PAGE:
Jerusalem was, at that time, the Mother of all the Churches; for the Gospel had spread from it over the whole world, and it might be said to be the principal seat of the kingdom of Christ. Any one who came from it into other churches was received with due respect. But many were foolishly elated with the thought that they had enjoyed the friendship of the Apostles, or at least had been taught in their school; and therefore nothing pleased them but what they had seen at Jerusalem. Every custom that had not been practiced there was not only disliked, but unsurprisingly condemned by them. This peevish1 manner becomes highly pernicious, when the custom of a single church is attempted to be enforced as a universal law. We are sometimes so devoted to an instructor or a place, that, without exercising any judgment of our own, we make the opinion of one man the standard for all men, and the customs of one place the standard for every other place. Such attachment is ridiculous, if there be not always in it a mixture of ambition; or rather we should say, excessive peevishness is always ambitious.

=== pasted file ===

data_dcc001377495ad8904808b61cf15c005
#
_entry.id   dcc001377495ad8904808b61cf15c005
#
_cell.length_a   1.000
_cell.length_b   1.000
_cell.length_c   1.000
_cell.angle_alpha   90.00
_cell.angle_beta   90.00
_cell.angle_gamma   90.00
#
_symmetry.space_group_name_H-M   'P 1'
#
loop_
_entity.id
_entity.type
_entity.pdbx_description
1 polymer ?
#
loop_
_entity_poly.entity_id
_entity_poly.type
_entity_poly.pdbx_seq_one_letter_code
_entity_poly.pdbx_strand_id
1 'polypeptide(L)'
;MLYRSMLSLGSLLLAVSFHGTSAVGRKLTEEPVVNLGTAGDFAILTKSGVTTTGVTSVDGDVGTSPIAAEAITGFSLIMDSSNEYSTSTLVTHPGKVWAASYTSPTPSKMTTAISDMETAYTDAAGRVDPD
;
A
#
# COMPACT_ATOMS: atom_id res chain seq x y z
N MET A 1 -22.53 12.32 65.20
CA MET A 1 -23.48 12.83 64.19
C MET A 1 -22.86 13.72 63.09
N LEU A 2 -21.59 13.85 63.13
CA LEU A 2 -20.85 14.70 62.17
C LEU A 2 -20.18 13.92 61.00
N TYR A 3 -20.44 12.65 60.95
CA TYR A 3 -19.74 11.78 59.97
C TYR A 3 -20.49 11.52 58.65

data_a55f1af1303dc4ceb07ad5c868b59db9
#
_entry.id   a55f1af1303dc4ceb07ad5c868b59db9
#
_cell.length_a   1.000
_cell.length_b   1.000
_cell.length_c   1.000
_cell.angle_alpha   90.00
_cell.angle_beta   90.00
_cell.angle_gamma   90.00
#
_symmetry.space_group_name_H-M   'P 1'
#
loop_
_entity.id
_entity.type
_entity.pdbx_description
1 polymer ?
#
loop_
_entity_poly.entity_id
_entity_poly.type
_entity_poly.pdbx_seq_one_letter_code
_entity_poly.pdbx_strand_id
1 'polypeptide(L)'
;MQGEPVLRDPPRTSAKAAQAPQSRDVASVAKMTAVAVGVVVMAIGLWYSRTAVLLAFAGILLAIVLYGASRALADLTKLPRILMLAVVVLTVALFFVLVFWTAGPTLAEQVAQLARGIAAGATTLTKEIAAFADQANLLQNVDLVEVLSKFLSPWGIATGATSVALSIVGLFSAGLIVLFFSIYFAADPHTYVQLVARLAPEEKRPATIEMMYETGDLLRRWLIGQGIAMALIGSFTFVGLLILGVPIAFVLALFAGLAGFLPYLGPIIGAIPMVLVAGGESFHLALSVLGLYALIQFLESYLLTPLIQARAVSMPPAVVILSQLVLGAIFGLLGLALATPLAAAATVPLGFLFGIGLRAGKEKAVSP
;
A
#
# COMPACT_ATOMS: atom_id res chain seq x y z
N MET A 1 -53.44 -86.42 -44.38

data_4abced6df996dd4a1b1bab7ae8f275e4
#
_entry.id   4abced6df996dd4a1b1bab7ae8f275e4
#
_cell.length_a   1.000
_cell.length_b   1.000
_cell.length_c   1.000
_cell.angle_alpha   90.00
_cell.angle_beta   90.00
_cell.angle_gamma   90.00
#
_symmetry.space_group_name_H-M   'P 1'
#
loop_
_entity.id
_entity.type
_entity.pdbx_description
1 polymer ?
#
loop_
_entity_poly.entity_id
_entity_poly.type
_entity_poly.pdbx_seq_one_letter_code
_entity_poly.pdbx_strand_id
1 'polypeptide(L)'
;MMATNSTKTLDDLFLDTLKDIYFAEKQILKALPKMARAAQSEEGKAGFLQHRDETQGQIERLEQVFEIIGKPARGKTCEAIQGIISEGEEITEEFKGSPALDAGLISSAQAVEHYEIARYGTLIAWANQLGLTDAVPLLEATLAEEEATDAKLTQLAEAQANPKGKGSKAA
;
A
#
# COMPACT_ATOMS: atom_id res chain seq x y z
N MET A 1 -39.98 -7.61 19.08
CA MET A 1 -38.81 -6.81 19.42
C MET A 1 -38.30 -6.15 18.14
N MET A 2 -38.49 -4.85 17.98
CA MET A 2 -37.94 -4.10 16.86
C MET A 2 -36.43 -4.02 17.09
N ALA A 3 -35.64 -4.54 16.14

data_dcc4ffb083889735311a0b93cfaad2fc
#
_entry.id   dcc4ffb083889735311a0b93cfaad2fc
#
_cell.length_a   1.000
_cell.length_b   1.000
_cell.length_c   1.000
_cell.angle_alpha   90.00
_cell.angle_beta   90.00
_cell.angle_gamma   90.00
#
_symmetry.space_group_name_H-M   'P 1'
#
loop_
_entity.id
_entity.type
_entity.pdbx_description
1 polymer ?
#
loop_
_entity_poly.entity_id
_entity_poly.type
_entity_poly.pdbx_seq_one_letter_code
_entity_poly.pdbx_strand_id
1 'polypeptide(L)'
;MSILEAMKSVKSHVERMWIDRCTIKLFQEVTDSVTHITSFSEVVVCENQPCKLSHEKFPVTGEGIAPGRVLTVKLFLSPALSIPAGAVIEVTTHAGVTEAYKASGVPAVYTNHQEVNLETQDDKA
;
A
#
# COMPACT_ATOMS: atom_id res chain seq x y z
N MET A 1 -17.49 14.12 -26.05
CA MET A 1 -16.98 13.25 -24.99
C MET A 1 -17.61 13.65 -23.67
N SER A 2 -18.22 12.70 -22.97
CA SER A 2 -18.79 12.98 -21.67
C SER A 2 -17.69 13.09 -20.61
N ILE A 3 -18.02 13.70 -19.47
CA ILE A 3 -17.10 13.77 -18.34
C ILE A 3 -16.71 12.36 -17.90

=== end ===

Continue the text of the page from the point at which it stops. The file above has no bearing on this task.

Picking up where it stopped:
John Calvin, from his introduction to his commentary on Galatians (emphasis mine).
easily irritated, especially by unimportant things